And she stepped in front of a car on the road. No longer pregnant, banged the fuck up in the hospital, she was still clinging – for a while – her religious upbringing. Before realising God’s shit. Cut to five years later, she stabs Frankie to death on the beach. All good, right? Well, Harry doesn’t seem convinced. Not yet.
Flashback to Cora and her mom Elizabeth (Enid Graham). The little girl kneels in the yard in the middle of the night, praying to God for her sister. The recurring theme is religious fanaticism. Mom found the stash, the chocolate bar. She says “one bite” could mean God will decide to let Phoebe die. Holy fuck. It’s like everything wrong with Cora’s sister is blamed on her, in some way. A life of having sin heaped upon her, sin that isn’t her own.
Another flash to Mason and Cora in bed together, what looks like their first time. Or at least the first time Mason is about to go down on her and she almost cracks his neck in half, squeezing her thighs around his throat. When he asks what happened, she replies: “I don‘t know.” Although we know, at least in part. There’s a terrifying trauma in there somewhere.
Caitlin, talking to Mason, lets slip bits of the story concerning his wife and Frankie, the secret history. Naturally, it rocks him. All the while Dt. Ambrose continues combing through evidence, to find a better answer. He goes to Carl’s Taproom, where Cora met Frankie. The bartender remembers her, though confirms a different man than Frankie being with her, also mentioning she was extremely drunk. Might be possible something non-consensual happened that night. Cora is absolutely not telling the whole truth.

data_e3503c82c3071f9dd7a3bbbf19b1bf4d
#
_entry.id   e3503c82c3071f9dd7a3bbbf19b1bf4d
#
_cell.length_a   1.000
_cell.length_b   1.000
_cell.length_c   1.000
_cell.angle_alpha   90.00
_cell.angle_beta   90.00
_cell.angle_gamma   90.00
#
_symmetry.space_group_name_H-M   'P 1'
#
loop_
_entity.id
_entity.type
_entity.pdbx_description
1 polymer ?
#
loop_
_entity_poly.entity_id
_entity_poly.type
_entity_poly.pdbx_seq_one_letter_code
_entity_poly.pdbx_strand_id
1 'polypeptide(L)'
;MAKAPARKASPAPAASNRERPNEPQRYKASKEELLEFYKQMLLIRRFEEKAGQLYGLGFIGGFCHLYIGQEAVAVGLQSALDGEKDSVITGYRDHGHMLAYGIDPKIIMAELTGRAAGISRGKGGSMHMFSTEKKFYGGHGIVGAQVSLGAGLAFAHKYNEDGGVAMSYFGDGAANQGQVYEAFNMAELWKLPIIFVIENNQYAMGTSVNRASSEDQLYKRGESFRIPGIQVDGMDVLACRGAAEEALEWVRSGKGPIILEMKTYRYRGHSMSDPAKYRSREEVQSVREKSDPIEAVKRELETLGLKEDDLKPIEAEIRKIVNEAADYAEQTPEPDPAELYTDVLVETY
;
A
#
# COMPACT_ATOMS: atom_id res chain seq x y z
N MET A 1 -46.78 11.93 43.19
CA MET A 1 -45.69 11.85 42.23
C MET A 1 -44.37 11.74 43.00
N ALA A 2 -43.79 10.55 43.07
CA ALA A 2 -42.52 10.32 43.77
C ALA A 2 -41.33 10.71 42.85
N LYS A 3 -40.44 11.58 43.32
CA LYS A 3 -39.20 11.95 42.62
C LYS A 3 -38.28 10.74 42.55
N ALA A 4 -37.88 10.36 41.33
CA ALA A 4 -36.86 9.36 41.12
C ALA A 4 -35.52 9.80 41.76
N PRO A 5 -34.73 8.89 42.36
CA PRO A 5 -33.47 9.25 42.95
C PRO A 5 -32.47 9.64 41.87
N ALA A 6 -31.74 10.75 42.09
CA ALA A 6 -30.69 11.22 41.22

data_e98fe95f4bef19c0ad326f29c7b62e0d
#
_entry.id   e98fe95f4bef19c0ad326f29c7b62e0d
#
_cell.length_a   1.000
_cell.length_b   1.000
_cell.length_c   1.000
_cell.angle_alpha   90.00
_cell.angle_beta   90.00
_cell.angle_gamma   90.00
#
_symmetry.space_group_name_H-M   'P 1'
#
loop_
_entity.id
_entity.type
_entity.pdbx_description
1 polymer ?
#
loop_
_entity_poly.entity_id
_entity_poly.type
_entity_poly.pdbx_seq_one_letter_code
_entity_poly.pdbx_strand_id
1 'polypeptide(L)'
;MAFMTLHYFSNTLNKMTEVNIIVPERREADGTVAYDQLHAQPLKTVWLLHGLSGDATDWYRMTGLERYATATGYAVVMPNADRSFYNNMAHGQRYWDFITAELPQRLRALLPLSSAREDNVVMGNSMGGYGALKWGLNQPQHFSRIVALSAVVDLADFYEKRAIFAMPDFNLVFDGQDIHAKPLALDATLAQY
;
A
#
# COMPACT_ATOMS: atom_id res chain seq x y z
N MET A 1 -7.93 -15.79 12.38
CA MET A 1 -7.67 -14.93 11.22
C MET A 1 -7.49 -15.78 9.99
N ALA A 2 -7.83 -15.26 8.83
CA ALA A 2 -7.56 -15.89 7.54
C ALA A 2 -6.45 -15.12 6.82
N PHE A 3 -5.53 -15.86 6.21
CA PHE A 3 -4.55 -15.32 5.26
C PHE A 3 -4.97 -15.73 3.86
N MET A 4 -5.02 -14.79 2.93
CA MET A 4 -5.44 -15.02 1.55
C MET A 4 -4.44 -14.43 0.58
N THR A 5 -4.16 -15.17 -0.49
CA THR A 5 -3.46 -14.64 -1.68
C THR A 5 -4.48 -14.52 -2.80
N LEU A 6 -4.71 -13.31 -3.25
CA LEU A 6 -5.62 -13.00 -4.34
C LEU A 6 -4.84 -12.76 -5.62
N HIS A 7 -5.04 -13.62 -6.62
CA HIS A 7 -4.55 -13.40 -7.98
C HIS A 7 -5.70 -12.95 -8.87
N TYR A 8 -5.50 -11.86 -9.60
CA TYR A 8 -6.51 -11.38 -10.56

The big news? Harry gets over to Frankie’s parents place. Turns out, their boy wasn’t even on the same coast as Cora that Fourth of July. Oh, shit. Moreover, the cops are coming up with more lies she’s told. They have to dig much, much deeper.
Another flashback to young Cora, her mom, sick little Phoebe. “You‘re not doing your part,” the hideous mother says. She makes Cora tell her sister she isn’t better because she’s “a sinner” and took the chocolate bar. This poor little girl grew up having to bear the brunt of all the supposed sins her parents blamed on her. That could really fuck a girl up.
Ambrose: “The truth is my job”
In the interrogation room Harry presses Cora harder than before. He’s getting pissed off about her lying. He even puts on the song she heard that day. You can see by the look in her eyes it dredges up horrible memories. Finally, she jumps on top of the detective, pounding him and screaming: “I‘m gonna kill you!” WHOA.
Mason comes to see his wife. He mentions J.D. and knowing him before they met. He’s also getting pissed. The person he pledged to love in sickness and in health won’t tell him the truth. This sends him off looking for J.D. in any place he can think, old buddies from his younger days. Uh oh. I feel something bad coming.
There’s also a tenderness we see in Harry, after he and his wife start their reconciliation. While they eat dinner a bird flies into their patio door. He picks it up, nurturing the bird and helping it fly once more. Not long later he also has an epiphany about Cora. She smashed him on the chest in specific places. Right where she stabbed Frankie. And she hit Harry the same amount of times she stabbed him, too. A pattern. She’s subconsciously repeating that pattern. I assume it’s got something to do with what happened to her as a girl.
But there’s really no telling. Cora is an enigma, wrapped in a mindfuck. Who knows what the key will be to unlock all her mysteries.
Honestly, the first episode was good! Enough to get me into the whole concept. This episode blew me out of the water. I never expected the twists that came here, nor the final little revelation Harry has about the wounds. Interested for Part 3. So much dark, dangerous stuff to explore.